I’ve deliberately only used a couple of users to try and keep the ULS above semi-readable. But take my word for it with a real set of users it’s lightning fast in comparison to UPS. I am not going to talk specific performance numbers until RTM. It’s also smart enough to batch up changes so it won’t attempt to do 500,000 updates in one go. By default the batch size is 2,000. This may change come RTM based on performance and scalability testing.

The end result, of course, is that our profiles are now imported and can be leveraged across UPA and the rest of SharePoint 2013:

8

Rock on! Time to get “social” or whatever these young people keep saying is the new new thing. Or is that the new old thing? At any rate, Profiles remain the critical foundation of “social” in SharePoint.

The SharePoint AD Import “mode” is a significant addition to the User Profile Service Application in SharePoint Server 2013, and provides some great benefits.

There is no need to even provision the UPS service instance, the Sync DB remains a empty database. We have no need to deal with the thorny problems of delivering HA for the UPS service instance as it’s not even there! We get it for free as part of the UP service instance. Furthermore we can use LDAP filters and it’s faster than Usain Bolt. We also get decent diagnostics via a first class job of instrumentation by the development team responsible. Who’d have thunked it. Using UPA as an example of how to do something right.

But remember two key things. It’s import only! Should be obvious right? Experience tells us that obvious doesn’t mean well understood. If you want to update your directory with changes made in SharePoint, this won’t cut the mustard. Second. You must provide Replicating Directory Changes permissions to the account you enter on the sync connection page. No debate. It’s how it is, and it makes it much more efficient.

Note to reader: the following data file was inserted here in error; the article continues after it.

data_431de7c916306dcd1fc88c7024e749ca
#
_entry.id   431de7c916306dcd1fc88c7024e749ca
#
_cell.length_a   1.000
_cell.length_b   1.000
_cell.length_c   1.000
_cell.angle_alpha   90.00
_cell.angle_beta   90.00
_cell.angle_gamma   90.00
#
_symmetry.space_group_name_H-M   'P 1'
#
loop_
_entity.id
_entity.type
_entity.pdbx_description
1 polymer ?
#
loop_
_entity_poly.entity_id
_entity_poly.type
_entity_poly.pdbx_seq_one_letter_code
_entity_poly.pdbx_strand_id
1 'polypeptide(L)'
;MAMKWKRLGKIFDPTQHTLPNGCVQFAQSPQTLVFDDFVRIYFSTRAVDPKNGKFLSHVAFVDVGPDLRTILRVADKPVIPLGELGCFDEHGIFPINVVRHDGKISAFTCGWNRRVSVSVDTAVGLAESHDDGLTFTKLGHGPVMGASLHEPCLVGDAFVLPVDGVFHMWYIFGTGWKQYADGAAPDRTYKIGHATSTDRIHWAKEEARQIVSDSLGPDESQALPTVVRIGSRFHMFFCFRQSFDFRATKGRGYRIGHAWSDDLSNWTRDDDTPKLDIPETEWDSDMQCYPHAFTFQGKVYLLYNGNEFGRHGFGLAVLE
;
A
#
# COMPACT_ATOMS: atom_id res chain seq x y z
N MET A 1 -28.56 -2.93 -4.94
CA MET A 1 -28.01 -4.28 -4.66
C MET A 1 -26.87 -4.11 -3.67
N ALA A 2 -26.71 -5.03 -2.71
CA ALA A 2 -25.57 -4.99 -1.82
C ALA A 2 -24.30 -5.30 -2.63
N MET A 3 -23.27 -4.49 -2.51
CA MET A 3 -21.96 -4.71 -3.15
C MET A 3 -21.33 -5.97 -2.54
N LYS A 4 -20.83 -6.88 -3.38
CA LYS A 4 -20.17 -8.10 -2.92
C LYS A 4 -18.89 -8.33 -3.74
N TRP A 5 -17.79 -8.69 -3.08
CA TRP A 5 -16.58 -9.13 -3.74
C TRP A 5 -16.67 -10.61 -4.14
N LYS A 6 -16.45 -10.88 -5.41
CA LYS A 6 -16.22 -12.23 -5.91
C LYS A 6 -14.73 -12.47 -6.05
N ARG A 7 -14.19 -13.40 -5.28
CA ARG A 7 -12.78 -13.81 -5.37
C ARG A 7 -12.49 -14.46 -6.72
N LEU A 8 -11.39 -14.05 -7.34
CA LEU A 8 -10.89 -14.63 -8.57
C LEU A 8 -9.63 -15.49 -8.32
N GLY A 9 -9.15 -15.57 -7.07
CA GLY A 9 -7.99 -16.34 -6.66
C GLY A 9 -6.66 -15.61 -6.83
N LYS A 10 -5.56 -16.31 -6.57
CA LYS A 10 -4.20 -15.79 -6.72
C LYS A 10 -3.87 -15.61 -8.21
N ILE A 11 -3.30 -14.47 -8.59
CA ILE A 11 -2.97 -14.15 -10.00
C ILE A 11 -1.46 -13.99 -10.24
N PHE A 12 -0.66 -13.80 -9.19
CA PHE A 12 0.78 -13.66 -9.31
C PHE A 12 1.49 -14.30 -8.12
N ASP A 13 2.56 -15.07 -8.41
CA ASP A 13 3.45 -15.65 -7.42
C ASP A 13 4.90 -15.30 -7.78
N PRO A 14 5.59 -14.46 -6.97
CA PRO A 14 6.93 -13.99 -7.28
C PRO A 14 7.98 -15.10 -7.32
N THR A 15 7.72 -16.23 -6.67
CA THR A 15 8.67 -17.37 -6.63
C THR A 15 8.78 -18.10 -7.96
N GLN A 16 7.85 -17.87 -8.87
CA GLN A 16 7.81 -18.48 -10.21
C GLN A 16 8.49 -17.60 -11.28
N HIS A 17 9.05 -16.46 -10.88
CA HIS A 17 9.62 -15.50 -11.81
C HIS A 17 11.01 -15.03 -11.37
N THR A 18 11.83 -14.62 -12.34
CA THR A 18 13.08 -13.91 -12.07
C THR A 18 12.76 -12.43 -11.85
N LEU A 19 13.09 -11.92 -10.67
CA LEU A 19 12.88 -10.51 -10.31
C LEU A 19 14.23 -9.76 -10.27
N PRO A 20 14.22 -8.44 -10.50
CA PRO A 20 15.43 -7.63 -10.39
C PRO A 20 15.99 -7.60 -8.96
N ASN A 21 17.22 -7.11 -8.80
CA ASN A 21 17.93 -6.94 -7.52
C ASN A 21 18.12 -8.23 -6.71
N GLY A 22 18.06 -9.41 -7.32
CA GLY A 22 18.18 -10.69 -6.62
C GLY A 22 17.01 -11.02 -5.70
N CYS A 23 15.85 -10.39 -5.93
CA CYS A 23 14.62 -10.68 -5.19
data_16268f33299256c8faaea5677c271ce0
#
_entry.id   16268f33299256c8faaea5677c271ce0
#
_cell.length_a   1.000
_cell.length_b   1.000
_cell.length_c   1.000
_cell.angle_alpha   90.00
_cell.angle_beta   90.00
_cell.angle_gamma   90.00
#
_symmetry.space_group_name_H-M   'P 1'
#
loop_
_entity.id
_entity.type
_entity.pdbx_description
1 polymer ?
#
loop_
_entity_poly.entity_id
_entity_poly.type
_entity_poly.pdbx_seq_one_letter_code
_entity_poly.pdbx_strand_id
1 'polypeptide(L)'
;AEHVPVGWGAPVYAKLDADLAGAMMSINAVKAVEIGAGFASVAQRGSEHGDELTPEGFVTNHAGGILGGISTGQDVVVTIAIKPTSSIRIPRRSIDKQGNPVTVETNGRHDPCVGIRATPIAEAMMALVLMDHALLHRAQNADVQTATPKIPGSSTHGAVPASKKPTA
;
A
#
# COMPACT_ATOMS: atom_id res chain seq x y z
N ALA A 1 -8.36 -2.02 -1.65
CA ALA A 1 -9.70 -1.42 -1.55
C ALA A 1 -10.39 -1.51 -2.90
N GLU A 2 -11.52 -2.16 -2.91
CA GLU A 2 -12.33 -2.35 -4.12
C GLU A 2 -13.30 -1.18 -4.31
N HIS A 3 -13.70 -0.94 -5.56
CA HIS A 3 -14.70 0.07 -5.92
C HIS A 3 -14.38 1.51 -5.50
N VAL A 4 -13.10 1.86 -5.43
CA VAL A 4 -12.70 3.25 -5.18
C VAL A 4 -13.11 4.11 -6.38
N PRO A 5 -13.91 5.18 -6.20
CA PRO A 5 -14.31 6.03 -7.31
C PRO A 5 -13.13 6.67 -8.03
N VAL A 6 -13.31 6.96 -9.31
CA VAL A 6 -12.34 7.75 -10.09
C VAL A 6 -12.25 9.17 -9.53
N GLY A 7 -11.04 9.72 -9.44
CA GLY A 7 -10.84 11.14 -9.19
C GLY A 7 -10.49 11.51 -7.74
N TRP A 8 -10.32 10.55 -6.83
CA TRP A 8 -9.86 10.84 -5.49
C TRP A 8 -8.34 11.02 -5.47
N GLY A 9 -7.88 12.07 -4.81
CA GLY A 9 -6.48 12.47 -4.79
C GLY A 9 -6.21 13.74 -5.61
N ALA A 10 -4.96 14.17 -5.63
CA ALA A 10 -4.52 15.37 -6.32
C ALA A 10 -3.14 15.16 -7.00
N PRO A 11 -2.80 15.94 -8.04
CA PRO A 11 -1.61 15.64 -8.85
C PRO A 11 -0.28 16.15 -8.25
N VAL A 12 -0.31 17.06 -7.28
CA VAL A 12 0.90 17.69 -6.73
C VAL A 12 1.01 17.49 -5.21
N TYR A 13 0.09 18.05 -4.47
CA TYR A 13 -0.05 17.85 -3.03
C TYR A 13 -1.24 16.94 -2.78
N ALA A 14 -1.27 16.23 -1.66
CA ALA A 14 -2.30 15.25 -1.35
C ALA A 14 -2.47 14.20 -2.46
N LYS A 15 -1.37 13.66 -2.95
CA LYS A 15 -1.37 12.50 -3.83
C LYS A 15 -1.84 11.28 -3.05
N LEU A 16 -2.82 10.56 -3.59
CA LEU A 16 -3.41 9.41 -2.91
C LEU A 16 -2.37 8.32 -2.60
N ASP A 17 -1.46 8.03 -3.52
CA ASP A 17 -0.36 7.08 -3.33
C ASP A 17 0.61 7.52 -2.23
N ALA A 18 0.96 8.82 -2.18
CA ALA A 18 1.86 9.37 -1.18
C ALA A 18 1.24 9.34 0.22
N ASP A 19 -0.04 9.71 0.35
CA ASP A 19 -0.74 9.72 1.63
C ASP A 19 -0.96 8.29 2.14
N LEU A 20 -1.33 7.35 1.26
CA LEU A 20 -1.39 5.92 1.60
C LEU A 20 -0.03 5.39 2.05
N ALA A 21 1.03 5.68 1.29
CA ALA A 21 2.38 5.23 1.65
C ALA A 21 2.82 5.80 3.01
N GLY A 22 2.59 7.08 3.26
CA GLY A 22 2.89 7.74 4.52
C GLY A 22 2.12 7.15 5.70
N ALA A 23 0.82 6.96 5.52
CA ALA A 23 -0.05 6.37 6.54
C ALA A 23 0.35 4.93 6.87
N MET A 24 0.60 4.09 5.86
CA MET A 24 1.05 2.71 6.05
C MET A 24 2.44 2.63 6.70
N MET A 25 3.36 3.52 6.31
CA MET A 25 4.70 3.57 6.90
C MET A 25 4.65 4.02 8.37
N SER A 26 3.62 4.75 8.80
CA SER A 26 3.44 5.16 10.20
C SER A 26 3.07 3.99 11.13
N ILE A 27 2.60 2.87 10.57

There are some other limitations of the AD Import mode. We cannot map AD attributes to “system” SharePoint Profile properties. These are the guys whose name begins with the SPS- prefix. We also cannot map two different attributes to the same profile property. We cannot do cross string type mappings (a value string attribute to a multi value string property or vice versa).

If you are looking to augment profiles with additional data from a line of business system via BDC you cannot use AD Import, you must use UPS in that scenario.

Another really cool aspect is we can switch between modes. So we can start with AD Import, and later on move to UPS if we discover we need it. This is extremely good news.

Now there are caveats here. When we create a connection for AD Import that connection is stored in the Profile DB. With UPS the connection is in the Sync DB. The connection will not be migrated, neither are the filters and property mappings. And remember because the constraints for these are different, even if it was possible (it’s not) it wouldn’t be a good idea.